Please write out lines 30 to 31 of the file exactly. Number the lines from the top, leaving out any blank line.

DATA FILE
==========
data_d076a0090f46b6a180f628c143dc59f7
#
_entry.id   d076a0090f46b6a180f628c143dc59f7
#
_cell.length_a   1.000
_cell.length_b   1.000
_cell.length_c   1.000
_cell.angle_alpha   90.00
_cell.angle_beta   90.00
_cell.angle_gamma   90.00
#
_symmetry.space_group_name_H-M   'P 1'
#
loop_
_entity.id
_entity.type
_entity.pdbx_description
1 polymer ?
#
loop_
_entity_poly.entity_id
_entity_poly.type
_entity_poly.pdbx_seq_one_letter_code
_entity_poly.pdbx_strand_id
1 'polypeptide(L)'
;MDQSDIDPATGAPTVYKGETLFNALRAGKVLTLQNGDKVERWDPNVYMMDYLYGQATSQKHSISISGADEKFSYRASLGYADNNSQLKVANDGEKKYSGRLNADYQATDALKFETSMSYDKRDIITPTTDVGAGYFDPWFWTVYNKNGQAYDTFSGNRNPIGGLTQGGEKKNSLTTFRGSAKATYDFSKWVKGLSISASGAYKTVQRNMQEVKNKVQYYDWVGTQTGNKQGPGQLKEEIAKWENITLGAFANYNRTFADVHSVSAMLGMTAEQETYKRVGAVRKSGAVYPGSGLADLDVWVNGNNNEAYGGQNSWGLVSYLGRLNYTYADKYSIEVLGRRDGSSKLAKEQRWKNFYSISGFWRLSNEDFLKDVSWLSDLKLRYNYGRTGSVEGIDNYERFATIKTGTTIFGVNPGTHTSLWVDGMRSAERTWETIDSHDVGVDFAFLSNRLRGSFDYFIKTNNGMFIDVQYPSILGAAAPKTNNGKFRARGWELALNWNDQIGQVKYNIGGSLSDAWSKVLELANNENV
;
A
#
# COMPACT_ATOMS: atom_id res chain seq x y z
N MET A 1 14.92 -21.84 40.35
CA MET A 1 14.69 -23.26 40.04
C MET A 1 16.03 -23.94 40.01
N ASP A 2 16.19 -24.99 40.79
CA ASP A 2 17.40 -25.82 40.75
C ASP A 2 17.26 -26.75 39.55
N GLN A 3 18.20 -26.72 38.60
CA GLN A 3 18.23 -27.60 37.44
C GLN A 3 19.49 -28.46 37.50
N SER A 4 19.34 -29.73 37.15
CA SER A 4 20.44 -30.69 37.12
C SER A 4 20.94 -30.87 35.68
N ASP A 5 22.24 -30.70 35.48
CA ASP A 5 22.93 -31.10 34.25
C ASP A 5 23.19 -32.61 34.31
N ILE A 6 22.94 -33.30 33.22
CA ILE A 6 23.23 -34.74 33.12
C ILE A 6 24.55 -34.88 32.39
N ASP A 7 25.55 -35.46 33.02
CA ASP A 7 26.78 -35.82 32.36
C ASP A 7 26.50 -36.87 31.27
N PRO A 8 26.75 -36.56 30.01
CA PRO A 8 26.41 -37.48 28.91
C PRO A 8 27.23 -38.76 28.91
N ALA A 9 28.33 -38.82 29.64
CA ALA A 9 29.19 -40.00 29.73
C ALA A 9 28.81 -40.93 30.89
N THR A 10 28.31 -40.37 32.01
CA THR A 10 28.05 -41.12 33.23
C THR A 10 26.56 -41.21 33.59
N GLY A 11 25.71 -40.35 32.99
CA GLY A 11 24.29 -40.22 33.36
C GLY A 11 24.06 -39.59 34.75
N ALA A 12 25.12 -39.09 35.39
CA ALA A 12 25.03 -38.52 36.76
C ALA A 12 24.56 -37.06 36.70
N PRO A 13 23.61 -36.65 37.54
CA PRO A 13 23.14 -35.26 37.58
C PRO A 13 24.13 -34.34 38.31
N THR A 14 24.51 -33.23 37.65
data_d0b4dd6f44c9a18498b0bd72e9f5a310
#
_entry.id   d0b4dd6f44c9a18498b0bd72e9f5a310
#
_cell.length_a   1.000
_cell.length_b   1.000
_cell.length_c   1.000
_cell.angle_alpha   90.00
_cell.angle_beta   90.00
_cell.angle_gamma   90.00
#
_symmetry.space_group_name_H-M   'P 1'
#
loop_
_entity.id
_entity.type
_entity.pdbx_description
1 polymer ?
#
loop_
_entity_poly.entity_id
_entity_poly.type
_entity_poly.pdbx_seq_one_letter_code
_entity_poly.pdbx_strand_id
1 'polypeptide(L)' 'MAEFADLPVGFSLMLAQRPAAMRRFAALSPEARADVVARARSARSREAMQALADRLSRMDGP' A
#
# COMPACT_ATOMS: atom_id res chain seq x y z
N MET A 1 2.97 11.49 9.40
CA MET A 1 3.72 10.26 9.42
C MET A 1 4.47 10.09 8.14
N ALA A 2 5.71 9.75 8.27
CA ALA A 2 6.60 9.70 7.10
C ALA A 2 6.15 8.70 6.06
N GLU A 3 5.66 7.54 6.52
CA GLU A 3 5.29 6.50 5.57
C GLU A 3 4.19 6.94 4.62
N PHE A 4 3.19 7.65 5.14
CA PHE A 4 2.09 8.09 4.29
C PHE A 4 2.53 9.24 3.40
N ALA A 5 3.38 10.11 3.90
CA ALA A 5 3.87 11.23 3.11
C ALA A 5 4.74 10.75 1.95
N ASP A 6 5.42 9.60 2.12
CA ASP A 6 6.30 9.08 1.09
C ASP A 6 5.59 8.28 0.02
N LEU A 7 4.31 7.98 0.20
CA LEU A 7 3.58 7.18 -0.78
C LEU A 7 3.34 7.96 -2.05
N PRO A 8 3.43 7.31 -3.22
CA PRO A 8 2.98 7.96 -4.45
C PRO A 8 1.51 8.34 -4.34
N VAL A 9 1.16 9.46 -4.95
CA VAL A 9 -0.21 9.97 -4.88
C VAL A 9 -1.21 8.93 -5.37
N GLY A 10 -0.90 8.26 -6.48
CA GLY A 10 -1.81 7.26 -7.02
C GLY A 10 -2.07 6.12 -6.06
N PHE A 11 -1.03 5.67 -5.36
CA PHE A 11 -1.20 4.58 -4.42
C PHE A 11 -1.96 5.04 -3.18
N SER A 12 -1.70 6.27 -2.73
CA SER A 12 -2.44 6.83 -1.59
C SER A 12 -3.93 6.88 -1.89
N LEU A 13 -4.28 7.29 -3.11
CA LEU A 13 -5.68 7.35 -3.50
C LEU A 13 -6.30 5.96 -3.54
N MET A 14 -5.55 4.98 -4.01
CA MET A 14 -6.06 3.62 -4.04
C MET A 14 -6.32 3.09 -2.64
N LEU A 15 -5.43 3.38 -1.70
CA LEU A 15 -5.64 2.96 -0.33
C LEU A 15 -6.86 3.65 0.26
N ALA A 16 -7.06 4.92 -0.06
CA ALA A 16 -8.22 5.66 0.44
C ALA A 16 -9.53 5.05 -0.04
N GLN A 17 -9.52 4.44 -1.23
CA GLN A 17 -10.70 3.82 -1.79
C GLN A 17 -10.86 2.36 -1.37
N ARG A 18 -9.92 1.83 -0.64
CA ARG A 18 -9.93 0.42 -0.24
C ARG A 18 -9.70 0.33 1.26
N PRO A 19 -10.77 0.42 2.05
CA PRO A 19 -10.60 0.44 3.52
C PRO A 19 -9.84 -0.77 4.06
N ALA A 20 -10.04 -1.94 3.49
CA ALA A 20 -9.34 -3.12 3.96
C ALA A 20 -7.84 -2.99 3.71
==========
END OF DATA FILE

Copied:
# COMPACT_ATOMS: atom_id res chain seq x y z
N MET A 1 14.92 -21.84 40.35